Race and belonging are the central themes of Yaa Gyasi's work. Her 2016 debut novel, Homegoing, about slavery, won a National Book critic's circle award, and the National Book Foundation's 5 under 35 honor.
Gyasi's new novel, Transcendent Kingdom, draws on Gyasi's life as the daughter of immigrants from Ghana.
Music critic Milo Miles reviews two "outstanding" world music CDS from 1996: "The Subtle Body" (Bar/None label) by Brazilian singer/guitarist Arto Lindsay, and "Money No Be Sand" (Original Music) an anthology by world music pioneer John Storm Roberts.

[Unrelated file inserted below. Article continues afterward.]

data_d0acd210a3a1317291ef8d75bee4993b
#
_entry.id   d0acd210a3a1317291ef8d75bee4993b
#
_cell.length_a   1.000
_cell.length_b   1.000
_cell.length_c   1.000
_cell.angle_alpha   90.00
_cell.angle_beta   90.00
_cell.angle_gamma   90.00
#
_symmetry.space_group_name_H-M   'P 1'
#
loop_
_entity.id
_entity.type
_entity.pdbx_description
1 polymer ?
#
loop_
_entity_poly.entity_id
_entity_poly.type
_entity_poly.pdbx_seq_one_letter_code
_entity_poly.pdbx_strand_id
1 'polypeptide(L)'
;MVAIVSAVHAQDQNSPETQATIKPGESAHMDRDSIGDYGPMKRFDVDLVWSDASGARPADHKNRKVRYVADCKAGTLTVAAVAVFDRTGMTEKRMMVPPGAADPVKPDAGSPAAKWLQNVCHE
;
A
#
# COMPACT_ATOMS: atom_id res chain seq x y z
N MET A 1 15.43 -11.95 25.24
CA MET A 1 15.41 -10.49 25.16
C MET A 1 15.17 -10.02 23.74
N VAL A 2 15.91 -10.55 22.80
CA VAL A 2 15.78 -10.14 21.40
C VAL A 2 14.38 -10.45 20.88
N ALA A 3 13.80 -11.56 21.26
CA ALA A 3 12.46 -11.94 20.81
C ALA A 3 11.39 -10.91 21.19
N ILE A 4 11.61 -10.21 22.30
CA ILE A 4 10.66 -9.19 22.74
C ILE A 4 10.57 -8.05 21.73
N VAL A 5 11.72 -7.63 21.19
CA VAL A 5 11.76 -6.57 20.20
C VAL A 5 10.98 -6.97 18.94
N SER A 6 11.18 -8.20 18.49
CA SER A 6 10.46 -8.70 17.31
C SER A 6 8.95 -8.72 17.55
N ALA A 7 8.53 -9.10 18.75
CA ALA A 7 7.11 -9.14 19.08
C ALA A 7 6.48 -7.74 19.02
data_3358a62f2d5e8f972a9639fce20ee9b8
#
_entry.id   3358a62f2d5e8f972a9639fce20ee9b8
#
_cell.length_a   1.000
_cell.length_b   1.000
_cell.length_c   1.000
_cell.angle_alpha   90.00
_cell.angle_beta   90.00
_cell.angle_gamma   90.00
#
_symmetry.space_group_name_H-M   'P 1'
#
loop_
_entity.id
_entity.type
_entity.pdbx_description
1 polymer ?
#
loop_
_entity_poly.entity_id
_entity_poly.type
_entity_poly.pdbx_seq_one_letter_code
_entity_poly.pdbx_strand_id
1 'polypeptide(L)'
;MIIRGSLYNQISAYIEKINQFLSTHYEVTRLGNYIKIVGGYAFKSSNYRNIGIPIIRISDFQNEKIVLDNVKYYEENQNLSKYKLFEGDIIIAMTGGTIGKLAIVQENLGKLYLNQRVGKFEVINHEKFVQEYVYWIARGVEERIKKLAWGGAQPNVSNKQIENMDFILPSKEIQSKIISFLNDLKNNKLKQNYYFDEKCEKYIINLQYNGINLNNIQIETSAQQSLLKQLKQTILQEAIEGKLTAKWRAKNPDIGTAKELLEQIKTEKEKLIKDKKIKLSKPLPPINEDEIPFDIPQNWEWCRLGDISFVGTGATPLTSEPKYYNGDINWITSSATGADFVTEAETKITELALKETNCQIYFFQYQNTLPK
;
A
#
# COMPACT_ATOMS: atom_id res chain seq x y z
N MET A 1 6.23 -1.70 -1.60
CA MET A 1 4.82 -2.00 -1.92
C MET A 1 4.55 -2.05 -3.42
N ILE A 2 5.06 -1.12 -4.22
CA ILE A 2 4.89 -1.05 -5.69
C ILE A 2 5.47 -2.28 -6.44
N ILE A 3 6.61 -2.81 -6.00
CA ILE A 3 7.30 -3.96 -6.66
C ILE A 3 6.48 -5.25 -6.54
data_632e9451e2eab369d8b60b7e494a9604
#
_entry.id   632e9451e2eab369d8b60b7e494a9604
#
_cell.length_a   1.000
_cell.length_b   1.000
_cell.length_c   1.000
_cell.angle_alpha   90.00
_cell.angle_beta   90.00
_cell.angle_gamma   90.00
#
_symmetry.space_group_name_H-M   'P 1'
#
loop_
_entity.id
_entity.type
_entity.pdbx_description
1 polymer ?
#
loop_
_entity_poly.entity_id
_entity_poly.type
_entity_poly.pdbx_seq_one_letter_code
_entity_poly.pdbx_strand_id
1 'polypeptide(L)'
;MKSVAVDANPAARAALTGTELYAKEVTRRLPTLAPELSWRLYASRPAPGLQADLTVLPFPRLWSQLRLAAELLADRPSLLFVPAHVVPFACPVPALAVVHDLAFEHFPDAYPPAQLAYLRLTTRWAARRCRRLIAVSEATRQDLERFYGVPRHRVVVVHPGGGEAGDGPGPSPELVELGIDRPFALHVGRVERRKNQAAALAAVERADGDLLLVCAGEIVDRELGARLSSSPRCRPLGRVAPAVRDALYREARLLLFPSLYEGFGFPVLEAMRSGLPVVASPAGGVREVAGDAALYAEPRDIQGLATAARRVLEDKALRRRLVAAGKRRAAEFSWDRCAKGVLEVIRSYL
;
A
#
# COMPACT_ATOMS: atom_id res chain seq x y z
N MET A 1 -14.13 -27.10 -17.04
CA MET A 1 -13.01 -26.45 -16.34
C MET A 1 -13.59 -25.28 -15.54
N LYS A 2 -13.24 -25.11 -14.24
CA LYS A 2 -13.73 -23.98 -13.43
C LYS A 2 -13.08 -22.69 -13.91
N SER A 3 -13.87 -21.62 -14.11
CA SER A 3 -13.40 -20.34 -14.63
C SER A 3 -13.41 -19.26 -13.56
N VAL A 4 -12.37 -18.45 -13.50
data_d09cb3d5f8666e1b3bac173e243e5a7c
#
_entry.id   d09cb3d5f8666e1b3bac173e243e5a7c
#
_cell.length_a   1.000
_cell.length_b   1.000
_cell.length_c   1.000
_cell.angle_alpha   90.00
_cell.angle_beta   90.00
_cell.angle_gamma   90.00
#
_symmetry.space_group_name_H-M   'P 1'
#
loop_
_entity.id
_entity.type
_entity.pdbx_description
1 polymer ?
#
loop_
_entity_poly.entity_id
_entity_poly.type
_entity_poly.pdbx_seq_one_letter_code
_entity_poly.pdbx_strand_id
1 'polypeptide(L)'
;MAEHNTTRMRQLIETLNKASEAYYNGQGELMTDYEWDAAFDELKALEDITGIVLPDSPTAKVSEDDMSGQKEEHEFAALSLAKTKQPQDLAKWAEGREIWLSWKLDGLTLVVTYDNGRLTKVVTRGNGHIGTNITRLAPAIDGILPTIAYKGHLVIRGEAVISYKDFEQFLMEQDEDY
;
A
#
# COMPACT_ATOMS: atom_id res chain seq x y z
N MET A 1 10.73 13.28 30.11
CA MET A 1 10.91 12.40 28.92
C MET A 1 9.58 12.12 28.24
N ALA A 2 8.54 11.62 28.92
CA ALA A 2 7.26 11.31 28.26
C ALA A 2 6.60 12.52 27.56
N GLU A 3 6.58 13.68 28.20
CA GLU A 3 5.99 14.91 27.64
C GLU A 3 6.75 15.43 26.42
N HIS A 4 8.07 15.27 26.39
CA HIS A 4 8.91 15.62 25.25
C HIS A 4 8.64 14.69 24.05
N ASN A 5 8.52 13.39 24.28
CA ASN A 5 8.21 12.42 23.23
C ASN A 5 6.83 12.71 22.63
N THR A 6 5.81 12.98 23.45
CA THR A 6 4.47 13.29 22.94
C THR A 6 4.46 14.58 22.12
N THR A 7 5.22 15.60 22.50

Appiah is Professor of African-American Studies at Harvard. He was born in Ghana to Anglo-Ghanaian parents. His father Ghanaian and his mother British. His new book is "In My Father's House: Africa in the Philosophy of Culture," a collection of essays that one reviewer calls a, "groundbreaking. . . analysis of absurdities and damaging presuppositions that have clouded our discussions on race, Africa, and nationalism since the 19th century."